Prédicteurs génétiques et psychosociaux de l'accélération de l'âge épigénétique: signification clinique et l'impact sur l'utilisation des services de santé pour les troubles mentaux liés au stress

 

Xiangfei Meng

Centre de recherche de l'IUSM Douglas

 

Domaine :  santé des populations

Programme chercheurs-boursiers  - Junior 1

Concours 2017-2018

Stress related mental disorders are the "common cold" of mental illnesses. Individuals with these diseases have physical impairment, more days in bed due to illness, more workdays lost, increased impairment at work, and high use of health services. Childhood adversity and other stress factors influences both the disease course and treatment outcome for these diseases. There is a significant variation in illness severity and chronicity among individuals with very severe early life stress. The basis of this variation likely involves the interplay between the genome and the environment.

Epigenetic modifications may explain how the social environment regulates genomic function and neural development. Recently, the ‘epigenetic clock' is recognized as a marker of biological aging across many different tissues. Epigenetic age acceleration is the difference between chronological and epigenetic age. It links with a variety of health conditions characterised by advanced cellular aging. There has been no study conducted to evaluate the clinical significance of epigenetic age acceleration for the onset and severity of stress related mental disorders. Moreover, the genetic and environmental contributions to epigenetic age acceleration are not well understood. A sensitive risk index of these diseases will help identify vulnerable individuals and target appropriate prevention programs to individuals at risk of these disorders.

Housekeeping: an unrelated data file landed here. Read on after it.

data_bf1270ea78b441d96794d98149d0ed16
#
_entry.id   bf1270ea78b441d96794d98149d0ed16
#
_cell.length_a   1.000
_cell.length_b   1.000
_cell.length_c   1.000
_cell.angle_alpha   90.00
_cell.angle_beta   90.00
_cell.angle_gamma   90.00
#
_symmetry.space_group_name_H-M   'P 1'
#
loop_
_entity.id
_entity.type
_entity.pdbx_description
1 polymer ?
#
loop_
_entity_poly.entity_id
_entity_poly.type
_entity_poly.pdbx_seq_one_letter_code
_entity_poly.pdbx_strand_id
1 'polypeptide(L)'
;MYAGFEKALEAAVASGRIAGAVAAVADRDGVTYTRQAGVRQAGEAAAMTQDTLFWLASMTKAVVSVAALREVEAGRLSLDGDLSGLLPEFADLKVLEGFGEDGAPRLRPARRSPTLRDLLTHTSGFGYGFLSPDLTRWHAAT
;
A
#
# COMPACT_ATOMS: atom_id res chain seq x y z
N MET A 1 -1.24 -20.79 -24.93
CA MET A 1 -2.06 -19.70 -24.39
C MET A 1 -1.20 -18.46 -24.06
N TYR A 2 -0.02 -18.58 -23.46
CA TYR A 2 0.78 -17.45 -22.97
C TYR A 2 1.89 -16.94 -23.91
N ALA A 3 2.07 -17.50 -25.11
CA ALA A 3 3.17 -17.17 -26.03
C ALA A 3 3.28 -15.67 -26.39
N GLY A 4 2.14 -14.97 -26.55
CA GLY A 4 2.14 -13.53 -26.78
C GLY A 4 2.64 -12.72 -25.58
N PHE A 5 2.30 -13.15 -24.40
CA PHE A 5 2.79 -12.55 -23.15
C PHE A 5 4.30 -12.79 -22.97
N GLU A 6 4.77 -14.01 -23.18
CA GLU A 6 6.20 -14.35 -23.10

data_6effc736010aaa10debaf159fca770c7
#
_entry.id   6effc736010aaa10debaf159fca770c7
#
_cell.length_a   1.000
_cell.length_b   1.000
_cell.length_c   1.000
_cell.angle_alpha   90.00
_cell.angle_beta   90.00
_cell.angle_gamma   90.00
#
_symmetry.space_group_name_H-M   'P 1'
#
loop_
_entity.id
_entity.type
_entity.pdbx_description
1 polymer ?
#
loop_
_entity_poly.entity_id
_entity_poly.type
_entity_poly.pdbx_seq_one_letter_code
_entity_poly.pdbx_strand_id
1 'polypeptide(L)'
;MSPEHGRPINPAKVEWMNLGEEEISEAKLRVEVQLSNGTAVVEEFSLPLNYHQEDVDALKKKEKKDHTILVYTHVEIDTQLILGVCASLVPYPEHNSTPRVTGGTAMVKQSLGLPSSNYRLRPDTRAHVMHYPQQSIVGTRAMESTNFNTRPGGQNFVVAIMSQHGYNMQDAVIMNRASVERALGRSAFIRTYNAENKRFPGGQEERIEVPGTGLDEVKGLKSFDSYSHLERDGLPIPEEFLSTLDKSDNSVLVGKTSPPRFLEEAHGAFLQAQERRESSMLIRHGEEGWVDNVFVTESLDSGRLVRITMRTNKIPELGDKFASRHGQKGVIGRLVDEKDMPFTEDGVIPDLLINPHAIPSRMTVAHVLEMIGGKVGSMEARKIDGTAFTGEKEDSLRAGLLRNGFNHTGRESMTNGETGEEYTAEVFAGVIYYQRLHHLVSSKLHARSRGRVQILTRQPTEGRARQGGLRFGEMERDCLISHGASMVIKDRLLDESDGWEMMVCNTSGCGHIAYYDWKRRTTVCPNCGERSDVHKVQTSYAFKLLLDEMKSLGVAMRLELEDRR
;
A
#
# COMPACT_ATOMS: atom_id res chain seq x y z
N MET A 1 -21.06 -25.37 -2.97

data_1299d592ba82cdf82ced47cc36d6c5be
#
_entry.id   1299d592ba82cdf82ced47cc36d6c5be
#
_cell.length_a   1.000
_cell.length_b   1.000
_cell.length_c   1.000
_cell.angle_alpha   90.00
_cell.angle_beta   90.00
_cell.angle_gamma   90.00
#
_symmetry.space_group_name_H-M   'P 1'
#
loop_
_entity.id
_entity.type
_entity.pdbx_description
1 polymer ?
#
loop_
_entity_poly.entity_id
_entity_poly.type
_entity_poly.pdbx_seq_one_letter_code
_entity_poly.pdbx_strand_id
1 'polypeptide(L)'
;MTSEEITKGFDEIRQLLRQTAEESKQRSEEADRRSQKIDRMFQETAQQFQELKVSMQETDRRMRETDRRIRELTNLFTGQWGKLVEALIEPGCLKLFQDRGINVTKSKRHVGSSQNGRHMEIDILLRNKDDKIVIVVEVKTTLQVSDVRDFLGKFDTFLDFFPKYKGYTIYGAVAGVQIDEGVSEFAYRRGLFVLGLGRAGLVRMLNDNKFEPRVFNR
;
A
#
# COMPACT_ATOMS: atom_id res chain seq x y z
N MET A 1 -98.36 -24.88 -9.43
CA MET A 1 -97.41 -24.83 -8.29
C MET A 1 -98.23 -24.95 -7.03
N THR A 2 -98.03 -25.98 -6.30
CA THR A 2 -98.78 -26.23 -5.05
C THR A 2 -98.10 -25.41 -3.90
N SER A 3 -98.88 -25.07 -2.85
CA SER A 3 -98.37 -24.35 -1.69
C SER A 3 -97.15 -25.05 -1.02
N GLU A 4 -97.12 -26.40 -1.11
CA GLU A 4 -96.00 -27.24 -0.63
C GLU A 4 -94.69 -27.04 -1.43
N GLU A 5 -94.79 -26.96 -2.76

We aim to: 1) build a biological bank for a CIHR-funded cohort, 2) determine the relationships between the cumulative risk of genetic and psychosocial factors for epigenetic age acceleration and the onset, severity and chronicity of stress related mental disorders, by using the CIHR cohort and four additional cohorts (N=5,471); 3) establish a cumulative risk index of stress related mental disorders using psychosocial, genetic and epigenetic indicators; and, 4) explore the association between the risk index and the impact on health services and medication use.